The team of British scientists in a survey of residents of Great Britain has concluded that the fifth of January is the most stressful day of the year. Cold weather, the completion of the Christmas and New Year holidays, as well as the economic crisis set the increased irritability of people on this day, said the newspaper The Daily Telegraph.
It will leave people more likely to become irritated by the slightest things.
According to researchers the most common complaints are the sounds of colleagues eating noisily, which annoys nearly a quarter of people.
This is followed by sniffing, an irritant to 26 per cent and talking too loudly on the phone, which was cited by 21 per cent.
"Releasing tension through shouting and screaming is a really beneficial way to expel the negative energies caused by stress.
But rather than bottling up frustrations, experts are urging workers to rant and rave to relieve the tension. Judi James, a psychologist and expert in communications and body language, said: "Releasing tension through shouting and screaming is a really beneficial way to expel the negative energies caused by stress.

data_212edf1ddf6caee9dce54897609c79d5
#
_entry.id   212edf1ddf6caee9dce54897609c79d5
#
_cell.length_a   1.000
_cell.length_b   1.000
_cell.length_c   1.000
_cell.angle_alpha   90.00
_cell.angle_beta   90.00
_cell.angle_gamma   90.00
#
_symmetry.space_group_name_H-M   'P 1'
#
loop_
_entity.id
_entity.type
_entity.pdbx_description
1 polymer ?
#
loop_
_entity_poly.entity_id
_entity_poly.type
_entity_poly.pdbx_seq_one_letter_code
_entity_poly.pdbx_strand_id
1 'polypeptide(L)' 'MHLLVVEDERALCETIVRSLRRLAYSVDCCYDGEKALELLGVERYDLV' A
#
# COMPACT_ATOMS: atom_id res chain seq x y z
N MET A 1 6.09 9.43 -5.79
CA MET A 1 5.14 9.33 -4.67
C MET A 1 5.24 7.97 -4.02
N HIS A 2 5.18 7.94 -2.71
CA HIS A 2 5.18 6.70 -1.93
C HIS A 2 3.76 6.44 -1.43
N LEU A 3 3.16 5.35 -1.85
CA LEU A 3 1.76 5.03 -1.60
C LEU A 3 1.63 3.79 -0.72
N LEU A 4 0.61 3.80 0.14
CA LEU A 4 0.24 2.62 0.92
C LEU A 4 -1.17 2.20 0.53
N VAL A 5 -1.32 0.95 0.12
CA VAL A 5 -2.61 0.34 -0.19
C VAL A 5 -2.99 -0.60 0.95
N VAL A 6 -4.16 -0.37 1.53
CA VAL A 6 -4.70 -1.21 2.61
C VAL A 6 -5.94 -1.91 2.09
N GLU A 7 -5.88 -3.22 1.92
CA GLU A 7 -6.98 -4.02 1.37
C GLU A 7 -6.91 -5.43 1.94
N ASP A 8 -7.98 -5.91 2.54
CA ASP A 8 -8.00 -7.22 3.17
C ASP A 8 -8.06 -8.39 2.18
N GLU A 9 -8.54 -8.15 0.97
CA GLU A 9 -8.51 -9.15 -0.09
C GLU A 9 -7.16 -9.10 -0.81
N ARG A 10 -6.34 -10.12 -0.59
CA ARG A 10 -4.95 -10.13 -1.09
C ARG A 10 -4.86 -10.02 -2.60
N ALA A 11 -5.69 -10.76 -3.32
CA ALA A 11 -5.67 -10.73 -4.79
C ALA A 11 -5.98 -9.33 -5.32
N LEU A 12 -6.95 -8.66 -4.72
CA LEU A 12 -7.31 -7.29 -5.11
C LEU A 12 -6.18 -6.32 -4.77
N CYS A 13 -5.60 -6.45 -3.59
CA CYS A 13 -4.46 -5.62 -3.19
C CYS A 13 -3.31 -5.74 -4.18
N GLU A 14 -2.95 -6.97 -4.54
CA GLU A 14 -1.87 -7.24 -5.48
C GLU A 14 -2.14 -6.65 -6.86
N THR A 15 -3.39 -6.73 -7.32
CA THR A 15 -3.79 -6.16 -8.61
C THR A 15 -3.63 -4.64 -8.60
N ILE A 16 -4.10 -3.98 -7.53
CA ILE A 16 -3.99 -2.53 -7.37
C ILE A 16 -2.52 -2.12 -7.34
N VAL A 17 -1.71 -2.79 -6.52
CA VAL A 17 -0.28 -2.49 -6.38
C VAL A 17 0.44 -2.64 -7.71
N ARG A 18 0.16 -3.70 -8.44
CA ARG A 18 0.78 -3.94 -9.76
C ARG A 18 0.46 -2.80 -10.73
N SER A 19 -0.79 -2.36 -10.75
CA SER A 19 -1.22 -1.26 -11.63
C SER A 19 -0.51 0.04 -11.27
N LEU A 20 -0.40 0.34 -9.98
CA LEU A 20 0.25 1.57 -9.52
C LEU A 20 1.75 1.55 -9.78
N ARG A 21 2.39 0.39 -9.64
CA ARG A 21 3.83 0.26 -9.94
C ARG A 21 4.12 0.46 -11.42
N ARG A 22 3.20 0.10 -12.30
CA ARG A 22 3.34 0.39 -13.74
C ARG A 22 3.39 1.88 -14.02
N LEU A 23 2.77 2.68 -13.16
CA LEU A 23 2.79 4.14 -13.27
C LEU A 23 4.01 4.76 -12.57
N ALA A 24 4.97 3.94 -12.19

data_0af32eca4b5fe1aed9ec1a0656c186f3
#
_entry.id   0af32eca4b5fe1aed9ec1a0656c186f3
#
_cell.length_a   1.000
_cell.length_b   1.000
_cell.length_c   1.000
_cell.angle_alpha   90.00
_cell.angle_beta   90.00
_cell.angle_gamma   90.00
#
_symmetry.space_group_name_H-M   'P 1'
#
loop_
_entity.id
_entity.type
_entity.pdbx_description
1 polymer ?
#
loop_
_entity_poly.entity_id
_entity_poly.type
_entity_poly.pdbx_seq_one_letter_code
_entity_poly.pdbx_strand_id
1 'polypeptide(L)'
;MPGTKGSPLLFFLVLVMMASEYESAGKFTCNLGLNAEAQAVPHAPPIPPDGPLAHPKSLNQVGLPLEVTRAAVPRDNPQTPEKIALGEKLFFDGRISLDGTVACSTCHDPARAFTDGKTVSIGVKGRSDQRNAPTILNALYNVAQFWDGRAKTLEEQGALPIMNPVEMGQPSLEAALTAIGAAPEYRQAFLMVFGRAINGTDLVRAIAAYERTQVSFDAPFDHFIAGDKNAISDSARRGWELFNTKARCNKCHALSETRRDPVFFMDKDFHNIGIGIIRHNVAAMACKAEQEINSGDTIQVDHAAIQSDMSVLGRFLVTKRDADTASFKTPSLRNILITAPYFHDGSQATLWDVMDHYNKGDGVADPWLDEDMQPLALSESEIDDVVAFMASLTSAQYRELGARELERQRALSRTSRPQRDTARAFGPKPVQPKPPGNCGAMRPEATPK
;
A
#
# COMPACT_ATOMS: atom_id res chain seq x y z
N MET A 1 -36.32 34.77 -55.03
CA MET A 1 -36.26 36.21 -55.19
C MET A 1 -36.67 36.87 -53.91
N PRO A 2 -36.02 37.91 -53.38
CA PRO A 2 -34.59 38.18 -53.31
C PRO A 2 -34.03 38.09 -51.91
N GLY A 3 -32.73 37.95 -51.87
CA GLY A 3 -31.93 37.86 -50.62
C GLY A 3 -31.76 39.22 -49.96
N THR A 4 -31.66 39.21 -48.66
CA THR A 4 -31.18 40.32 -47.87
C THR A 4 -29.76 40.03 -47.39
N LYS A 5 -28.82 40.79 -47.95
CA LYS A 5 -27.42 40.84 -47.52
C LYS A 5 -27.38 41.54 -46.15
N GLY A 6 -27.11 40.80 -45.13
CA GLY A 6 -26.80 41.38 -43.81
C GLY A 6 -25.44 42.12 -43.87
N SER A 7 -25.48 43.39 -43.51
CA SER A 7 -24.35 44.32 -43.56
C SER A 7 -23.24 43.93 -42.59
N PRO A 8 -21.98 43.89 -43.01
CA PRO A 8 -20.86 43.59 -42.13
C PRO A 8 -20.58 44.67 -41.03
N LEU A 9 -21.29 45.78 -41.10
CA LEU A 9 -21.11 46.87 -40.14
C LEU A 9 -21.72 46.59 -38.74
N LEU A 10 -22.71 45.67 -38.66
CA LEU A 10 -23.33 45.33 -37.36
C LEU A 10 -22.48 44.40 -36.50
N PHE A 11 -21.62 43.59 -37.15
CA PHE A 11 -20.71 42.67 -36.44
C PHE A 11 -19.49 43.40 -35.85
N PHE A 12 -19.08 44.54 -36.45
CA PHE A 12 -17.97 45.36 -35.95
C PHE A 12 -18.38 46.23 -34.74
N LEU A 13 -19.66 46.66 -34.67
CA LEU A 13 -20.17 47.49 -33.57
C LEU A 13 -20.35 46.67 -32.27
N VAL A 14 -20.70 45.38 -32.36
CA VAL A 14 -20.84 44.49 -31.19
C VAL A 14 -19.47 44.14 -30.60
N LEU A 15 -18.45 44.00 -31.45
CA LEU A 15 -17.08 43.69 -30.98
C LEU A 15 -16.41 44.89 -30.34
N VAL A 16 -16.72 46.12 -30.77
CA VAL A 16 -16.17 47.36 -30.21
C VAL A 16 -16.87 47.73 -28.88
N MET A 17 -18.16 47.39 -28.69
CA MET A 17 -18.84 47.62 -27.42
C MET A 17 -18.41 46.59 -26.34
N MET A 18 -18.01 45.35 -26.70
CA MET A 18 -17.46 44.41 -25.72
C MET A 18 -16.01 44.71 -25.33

"January can be one of the most stressful times of the year between sale shopping and recovering from the excesses of the party season, which can stimulate negative behaviours such as rising tension, stress levels and blood pressure.
"When this threatens to overwhelm you try a short sustained burst of shouting, or alternatively, go somewhere quiet, close your eyes and take a few deep breaths to help calm you down."
British scientists are exploring the difficult days of long ago.
In early 2008, they officially announced that the heaviest day of the year is Monday 21 January. "Unbearable" that day is determined by several factors, in particular, bad weather, holidays and the completion of the failure of promises made to ourselves for the new year. American psychologists, for its part, concluded that the most difficult day of the week is Wednesday.